Seattle’s Pike Place Market stretches for four city blocks. It includes a collection of old buildings, bunches of stalls and street musicians and afters that draw both locals and visitors. The themed market wakes up each day at 5:00 a.m. Among the first to arrive, flower vendors and fish mongers like Jason Scott.
I, my mother worked here before I was born. She used to put me in a banana box behind the counter. This nice cardboard box as a as a cradle, so I was behind the counter as a baby, and then when I was about 9 or 10, I started working. Put an apron on and I would just ice the fish and sell you know little things here and there, and I came back out of high school and I’ve been here ever since. I’m 46 now.
His stand is known for its tradition of throwing fish before wrapping it up for a customer. And then instead of me walking it all the way around. I would say 1 SOT guy Sakai hey scoring is easy TT DJ oh yes good. Turn sideways, no other sideways keep going yep there you go thank you. TT for Natasha GG for Natasha Wow Wow.
Many Pike Place Market stores are family-run and have been around for generations. Russian-speaking immigrants opened Piroshky bakery 25 years ago. Not a lot of people understand what Piroshky are. People think sometimes it’s a last name, so we do have to educate people a lot. So Piroshky are fresh baked pies and the reason it called Piroshky. Piroshky is when you if you go to Russia and you go to a market like this, you could hear latest scream out - Piroshky, Piroshky and that’s why we call it Piroshky.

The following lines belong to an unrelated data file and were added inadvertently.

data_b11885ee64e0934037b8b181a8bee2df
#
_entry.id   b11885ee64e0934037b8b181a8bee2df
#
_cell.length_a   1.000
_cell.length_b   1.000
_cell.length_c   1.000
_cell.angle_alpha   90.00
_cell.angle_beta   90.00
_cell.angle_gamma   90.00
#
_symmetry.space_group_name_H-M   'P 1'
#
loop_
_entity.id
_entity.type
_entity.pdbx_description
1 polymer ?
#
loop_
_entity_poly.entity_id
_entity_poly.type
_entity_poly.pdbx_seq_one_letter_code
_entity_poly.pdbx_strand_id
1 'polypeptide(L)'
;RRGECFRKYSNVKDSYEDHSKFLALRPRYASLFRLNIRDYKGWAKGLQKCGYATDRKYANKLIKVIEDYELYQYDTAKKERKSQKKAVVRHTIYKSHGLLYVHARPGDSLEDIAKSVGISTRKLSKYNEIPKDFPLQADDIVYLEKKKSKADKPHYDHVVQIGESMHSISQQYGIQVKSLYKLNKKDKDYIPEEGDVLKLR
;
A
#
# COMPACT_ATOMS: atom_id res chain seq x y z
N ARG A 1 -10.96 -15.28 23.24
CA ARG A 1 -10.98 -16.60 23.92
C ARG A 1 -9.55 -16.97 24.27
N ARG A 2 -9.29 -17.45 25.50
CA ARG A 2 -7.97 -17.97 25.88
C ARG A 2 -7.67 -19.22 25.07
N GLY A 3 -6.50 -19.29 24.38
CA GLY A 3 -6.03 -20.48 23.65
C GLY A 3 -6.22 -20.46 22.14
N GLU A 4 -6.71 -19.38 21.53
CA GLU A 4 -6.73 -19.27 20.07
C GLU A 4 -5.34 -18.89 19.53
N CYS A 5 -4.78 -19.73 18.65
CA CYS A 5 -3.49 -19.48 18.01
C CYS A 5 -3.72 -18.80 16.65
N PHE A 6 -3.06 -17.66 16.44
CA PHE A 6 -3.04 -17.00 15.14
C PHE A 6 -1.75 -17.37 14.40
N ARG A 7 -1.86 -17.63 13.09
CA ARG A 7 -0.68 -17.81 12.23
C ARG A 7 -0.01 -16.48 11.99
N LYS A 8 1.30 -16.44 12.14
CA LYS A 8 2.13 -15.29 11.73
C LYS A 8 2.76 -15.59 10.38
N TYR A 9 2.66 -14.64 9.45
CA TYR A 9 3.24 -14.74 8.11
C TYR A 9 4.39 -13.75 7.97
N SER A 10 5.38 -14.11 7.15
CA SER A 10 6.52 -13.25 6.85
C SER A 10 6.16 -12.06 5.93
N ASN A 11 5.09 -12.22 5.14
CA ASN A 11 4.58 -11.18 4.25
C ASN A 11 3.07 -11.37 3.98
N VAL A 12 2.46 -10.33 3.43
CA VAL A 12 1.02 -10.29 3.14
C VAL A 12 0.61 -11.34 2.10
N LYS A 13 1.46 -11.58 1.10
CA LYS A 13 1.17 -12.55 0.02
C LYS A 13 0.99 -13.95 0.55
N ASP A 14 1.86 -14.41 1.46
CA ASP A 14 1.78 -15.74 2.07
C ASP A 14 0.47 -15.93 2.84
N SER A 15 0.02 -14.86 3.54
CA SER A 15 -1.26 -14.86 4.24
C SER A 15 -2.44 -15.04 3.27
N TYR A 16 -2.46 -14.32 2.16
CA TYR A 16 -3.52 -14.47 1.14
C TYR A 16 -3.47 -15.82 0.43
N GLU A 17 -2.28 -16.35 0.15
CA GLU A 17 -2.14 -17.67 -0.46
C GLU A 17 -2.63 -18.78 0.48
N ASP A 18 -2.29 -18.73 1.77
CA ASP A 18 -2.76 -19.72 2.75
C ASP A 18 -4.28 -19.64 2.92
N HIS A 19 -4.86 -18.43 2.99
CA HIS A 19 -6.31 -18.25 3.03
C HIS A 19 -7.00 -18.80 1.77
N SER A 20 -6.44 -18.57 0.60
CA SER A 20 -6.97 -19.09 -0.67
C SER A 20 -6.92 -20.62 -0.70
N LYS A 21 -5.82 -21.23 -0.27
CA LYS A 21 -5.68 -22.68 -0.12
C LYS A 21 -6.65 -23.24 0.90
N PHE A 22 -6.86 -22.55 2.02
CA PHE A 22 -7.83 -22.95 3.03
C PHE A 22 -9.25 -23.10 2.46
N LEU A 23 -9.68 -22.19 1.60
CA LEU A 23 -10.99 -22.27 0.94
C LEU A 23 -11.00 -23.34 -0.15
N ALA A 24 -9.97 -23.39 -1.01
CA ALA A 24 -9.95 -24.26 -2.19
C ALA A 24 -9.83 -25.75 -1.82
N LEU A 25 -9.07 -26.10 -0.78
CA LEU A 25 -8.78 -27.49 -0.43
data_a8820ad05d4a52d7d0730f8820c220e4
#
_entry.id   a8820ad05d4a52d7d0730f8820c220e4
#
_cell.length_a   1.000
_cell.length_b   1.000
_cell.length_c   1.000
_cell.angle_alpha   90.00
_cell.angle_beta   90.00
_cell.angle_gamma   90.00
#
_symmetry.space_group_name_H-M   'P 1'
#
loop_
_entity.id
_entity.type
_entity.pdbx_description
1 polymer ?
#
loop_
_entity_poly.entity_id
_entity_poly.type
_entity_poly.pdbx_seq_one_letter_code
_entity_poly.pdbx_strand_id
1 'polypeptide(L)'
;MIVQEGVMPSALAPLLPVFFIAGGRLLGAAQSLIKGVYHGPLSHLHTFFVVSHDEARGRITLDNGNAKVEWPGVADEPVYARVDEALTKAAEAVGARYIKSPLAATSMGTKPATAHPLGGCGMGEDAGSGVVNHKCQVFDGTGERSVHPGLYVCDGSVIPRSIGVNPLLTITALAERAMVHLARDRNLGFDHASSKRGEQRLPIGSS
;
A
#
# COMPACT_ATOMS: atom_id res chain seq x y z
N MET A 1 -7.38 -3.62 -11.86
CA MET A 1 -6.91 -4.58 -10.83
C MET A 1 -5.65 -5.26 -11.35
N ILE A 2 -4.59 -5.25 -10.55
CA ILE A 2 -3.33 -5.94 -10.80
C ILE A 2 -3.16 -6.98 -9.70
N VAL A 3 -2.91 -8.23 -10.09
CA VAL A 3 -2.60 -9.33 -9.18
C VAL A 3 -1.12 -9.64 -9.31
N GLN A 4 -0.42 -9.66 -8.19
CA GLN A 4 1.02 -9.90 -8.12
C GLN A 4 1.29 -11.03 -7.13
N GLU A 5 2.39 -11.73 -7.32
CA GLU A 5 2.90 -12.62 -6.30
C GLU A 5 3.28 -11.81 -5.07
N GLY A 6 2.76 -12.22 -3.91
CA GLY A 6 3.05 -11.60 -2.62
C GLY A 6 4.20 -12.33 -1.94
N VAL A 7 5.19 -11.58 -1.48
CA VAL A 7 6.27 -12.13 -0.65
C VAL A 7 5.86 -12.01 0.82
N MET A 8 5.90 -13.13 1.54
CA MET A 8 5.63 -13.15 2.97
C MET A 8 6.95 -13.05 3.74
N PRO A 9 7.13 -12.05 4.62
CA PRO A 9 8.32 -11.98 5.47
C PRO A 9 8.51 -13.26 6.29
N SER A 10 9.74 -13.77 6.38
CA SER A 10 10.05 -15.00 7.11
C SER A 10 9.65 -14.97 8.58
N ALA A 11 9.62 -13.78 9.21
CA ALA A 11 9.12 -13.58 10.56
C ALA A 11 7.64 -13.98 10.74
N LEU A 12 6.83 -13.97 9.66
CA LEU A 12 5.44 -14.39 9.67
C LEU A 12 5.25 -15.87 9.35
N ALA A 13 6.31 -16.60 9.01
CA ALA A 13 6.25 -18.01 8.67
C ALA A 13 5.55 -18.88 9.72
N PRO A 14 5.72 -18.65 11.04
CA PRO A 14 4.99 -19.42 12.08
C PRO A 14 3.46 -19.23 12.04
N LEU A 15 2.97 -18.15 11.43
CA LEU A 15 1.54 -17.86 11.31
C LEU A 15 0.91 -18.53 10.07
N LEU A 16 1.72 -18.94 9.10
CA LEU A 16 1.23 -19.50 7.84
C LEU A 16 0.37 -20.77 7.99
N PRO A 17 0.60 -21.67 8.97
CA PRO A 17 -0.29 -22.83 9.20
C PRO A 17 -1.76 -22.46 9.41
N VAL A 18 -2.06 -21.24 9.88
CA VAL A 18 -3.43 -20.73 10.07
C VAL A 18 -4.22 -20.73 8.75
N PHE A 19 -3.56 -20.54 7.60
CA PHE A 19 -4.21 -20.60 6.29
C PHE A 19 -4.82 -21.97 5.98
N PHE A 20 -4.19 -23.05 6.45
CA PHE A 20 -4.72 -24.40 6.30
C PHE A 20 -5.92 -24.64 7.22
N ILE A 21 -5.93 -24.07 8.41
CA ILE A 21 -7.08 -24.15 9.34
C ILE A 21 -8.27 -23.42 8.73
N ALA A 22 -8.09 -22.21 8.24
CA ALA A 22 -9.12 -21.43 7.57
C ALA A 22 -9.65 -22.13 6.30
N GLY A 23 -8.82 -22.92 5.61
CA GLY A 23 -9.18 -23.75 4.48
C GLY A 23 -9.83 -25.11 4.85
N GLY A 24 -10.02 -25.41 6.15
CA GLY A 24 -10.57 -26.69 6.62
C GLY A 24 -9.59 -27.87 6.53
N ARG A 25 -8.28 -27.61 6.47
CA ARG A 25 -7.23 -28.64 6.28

Came next Piroshky is a Chinese bakery called Mee Sum pastry. It’s owned by the third generation of the Fong family. They call their signature pastry, the best and biggest combos in towns. Like Chinese hamburger, they screw with the meat, have you can put a chicken or puppy kibble or crispy even vegetable.
But in this sprawling market, one of the most unusual places isn’t a food or craft stall. It’s the gum wall where people can stick their tiny chewed up clump on a roll so apparently don’t give it much thought, others try to be original. This gum wall started about 20 years ago when the theater asked people did not bring gum inside because they didn’t want it under the seats, so people would put gum up on the outside.
Market officials initially tried to clear the sticky stuff off the wall, but new gum always reappeared so they finally gave up. The gum wall quickly became a tourist attraction. We managed anarchy here and sometimes you just let it go.
And just like that gum anarchy turned into an attraction, highlighting a more eccentric side of Seattle that locals and visitors love.
For Natasha moscovia in Seattle Washington Anne Rice VOA news.